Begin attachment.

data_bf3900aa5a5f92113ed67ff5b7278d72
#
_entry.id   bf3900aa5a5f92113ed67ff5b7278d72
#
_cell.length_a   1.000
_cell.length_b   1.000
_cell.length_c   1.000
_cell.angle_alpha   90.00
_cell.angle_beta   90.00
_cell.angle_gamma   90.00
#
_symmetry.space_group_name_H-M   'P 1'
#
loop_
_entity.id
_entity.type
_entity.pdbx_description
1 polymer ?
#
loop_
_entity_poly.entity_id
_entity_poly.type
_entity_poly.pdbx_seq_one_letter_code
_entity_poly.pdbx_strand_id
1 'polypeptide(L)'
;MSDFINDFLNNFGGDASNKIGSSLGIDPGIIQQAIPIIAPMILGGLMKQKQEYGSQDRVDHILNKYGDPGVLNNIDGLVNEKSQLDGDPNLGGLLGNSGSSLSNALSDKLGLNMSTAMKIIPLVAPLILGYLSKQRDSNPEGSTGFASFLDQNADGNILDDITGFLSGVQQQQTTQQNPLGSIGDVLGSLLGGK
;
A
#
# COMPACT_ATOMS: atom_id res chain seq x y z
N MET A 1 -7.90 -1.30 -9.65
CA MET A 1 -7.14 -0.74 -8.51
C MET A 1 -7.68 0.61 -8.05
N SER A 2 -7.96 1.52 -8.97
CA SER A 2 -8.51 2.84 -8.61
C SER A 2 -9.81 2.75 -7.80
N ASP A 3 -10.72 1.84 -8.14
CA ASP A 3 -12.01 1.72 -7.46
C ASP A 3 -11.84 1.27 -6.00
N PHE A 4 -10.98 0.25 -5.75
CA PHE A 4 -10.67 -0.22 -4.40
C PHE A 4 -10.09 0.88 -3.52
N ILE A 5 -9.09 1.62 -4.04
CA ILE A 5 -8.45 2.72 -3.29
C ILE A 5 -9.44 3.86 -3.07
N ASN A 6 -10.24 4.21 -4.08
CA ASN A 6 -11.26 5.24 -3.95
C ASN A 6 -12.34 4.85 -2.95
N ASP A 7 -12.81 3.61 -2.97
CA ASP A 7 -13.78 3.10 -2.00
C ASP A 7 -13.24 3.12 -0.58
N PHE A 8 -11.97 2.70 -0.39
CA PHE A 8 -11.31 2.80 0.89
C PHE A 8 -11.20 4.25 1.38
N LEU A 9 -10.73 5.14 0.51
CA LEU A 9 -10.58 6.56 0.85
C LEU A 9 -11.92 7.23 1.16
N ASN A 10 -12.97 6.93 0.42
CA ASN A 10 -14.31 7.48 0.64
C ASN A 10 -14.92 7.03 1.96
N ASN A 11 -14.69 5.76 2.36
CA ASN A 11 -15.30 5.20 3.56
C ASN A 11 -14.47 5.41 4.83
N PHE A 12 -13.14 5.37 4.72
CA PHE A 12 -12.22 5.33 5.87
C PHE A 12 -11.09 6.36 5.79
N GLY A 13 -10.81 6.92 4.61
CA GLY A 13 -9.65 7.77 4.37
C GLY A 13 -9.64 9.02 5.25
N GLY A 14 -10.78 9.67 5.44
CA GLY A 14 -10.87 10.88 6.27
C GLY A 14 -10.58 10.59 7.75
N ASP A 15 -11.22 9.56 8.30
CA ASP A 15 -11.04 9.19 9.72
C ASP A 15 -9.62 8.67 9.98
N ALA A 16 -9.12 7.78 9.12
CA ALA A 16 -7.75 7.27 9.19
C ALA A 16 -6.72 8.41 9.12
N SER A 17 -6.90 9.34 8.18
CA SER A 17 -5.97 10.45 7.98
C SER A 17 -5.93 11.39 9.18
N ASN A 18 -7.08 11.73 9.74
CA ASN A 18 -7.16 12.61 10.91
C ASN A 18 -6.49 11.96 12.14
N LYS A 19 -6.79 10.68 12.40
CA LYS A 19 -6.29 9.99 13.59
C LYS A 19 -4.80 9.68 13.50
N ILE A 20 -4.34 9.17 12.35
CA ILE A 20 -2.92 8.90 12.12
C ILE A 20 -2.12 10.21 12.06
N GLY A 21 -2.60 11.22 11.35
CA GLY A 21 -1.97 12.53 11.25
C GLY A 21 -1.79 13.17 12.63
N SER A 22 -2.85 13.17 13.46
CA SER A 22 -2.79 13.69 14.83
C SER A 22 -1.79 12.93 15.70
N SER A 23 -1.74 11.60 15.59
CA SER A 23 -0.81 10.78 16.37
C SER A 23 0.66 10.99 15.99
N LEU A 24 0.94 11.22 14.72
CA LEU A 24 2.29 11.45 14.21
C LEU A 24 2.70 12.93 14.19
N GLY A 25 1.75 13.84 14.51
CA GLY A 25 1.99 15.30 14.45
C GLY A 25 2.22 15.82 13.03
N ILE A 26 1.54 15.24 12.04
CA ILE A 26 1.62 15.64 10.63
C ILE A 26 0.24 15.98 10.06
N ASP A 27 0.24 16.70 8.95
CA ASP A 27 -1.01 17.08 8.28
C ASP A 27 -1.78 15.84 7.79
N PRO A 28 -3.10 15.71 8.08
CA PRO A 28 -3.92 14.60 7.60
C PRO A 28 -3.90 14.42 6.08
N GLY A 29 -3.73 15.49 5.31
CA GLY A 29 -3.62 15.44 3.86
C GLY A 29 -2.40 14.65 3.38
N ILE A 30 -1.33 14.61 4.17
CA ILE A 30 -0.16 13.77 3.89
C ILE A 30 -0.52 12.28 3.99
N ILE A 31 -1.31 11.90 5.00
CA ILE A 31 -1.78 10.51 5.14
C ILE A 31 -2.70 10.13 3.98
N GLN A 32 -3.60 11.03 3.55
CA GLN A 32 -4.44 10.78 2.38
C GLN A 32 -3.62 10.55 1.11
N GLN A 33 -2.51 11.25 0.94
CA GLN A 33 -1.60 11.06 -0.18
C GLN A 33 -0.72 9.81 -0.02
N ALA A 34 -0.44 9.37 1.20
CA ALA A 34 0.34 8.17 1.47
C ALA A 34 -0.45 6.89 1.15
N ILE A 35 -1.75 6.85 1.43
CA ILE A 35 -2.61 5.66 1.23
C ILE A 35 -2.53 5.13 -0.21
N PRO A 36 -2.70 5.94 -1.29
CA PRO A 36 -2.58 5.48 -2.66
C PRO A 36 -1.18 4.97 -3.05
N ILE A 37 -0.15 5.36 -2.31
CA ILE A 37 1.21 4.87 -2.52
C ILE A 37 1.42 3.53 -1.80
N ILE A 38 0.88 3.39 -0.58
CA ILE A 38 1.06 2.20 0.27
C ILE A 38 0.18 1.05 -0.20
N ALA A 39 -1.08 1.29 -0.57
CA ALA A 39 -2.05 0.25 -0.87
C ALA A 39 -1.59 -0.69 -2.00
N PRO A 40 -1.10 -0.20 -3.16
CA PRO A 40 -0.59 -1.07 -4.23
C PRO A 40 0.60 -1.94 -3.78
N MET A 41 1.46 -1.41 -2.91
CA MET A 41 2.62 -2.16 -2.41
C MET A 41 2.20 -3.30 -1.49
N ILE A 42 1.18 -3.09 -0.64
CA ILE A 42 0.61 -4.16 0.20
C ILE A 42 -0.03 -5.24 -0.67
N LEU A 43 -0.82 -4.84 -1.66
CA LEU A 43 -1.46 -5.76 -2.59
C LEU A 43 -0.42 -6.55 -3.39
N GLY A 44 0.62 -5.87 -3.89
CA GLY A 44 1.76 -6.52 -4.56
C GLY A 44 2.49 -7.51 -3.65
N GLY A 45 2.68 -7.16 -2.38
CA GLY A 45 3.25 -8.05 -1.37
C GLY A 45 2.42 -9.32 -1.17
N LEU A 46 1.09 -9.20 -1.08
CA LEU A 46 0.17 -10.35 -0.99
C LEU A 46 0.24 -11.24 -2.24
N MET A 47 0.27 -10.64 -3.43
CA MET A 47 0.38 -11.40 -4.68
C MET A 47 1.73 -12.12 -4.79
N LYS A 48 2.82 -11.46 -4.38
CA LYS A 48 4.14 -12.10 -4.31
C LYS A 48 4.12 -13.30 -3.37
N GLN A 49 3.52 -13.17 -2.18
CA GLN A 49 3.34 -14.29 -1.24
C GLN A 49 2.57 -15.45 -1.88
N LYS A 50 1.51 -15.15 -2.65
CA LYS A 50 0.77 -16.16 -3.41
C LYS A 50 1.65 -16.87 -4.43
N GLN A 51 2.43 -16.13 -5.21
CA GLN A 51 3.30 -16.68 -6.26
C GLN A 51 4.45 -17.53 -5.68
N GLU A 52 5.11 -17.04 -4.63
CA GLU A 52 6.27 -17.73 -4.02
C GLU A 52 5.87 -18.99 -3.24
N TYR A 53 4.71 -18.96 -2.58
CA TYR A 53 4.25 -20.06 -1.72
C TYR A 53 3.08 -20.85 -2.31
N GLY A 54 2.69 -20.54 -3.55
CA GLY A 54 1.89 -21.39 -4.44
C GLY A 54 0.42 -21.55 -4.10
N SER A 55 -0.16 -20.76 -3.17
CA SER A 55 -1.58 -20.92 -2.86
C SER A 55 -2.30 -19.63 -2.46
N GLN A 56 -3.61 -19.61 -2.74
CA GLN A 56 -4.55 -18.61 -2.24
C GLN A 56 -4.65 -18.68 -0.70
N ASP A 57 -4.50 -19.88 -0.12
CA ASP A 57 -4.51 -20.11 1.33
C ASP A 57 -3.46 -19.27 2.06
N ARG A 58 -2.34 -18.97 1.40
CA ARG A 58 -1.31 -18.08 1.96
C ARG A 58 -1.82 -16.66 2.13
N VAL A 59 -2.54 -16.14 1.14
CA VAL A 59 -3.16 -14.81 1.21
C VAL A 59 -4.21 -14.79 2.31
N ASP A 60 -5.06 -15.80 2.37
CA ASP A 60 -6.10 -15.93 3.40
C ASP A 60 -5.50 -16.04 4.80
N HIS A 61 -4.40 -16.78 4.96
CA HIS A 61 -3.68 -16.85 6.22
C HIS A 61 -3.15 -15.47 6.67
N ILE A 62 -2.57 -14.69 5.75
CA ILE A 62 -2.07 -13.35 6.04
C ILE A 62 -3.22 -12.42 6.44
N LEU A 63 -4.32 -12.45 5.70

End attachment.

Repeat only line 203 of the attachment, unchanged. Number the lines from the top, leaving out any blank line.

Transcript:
CA ARG A 58 -1.31 -18.08 1.96